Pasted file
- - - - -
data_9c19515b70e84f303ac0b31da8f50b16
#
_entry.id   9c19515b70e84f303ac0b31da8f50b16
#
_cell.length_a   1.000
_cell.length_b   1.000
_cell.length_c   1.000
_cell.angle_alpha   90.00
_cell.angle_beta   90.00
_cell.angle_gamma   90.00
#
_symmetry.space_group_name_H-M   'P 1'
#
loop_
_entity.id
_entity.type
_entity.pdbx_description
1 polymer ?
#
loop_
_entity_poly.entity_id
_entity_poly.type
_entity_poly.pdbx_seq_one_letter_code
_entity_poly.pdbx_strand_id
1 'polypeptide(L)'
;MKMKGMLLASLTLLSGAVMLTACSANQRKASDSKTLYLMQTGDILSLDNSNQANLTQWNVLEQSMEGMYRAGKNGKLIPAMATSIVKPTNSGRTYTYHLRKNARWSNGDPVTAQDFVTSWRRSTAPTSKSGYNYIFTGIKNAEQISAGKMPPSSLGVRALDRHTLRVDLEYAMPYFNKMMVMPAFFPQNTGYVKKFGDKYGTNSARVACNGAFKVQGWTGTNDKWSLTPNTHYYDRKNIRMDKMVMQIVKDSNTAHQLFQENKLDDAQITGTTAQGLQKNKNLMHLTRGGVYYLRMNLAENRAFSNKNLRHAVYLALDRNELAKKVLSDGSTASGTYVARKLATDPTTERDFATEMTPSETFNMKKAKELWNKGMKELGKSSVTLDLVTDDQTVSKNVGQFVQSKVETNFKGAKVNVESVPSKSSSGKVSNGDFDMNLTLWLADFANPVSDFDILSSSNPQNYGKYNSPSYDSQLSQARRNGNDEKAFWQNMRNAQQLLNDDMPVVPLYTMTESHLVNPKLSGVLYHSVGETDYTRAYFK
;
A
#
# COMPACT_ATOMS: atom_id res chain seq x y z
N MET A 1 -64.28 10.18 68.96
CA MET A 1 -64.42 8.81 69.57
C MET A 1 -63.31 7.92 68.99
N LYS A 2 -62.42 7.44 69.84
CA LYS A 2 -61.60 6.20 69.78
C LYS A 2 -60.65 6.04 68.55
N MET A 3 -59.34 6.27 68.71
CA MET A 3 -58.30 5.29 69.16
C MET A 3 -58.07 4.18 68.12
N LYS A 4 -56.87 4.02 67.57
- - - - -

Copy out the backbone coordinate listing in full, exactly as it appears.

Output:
data_9c19515b70e84f303ac0b31da8f50b16
#
_entry.id   9c19515b70e84f303ac0b31da8f50b16
#
_cell.length_a   1.000
_cell.length_b   1.000
_cell.length_c   1.000
_cell.angle_alpha   90.00
_cell.angle_beta   90.00
_cell.angle_gamma   90.00
#
_symmetry.space_group_name_H-M   'P 1'
#
loop_
_entity.id
_entity.type
_entity.pdbx_description
1 polymer ?
#
loop_
_entity_poly.entity_id
_entity_poly.type
_entity_poly.pdbx_seq_one_letter_code
_entity_poly.pdbx_strand_id
1 'polypeptide(L)'
;MKMKGMLLASLTLLSGAVMLTACSANQRKASDSKTLYLMQTGDILSLDNSNQANLTQWNVLEQSMEGMYRAGKNGKLIPAMATSIVKPTNSGRTYTYHLRKNARWSNGDPVTAQDFVTSWRRSTAPTSKSGYNYIFTGIKNAEQISAGKMPPSSLGVRALDRHTLRVDLEYAMPYFNKMMVMPAFFPQNTGYVKKFGDKYGTNSARVACNGAFKVQGWTGTNDKWSLTPNTHYYDRKNIRMDKMVMQIVKDSNTAHQLFQENKLDDAQITGTTAQGLQKNKNLMHLTRGGVYYLRMNLAENRAFSNKNLRHAVYLALDRNELAKKVLSDGSTASGTYVARKLATDPTTERDFATEMTPSETFNMKKAKELWNKGMKELGKSSVTLDLVTDDQTVSKNVGQFVQSKVETNFKGAKVNVESVPSKSSSGKVSNGDFDMNLTLWLADFANPVSDFDILSSSNPQNYGKYNSPSYDSQLSQARRNGNDEKAFWQNMRNAQQLLNDDMPVVPLYTMTESHLVNPKLSGVLYHSVGETDYTRAYFK
;
A
#
# COMPACT_ATOMS: atom_id res chain seq x y z
N MET A 1 -64.28 10.18 68.96
CA MET A 1 -64.42 8.81 69.57
C MET A 1 -63.31 7.92 68.99
N LYS A 2 -62.42 7.44 69.84
CA LYS A 2 -61.60 6.20 69.78
C LYS A 2 -60.65 6.04 68.55
N MET A 3 -59.34 6.27 68.71
CA MET A 3 -58.30 5.29 69.16
C MET A 3 -58.07 4.18 68.12
N LYS A 4 -56.87 4.02 67.57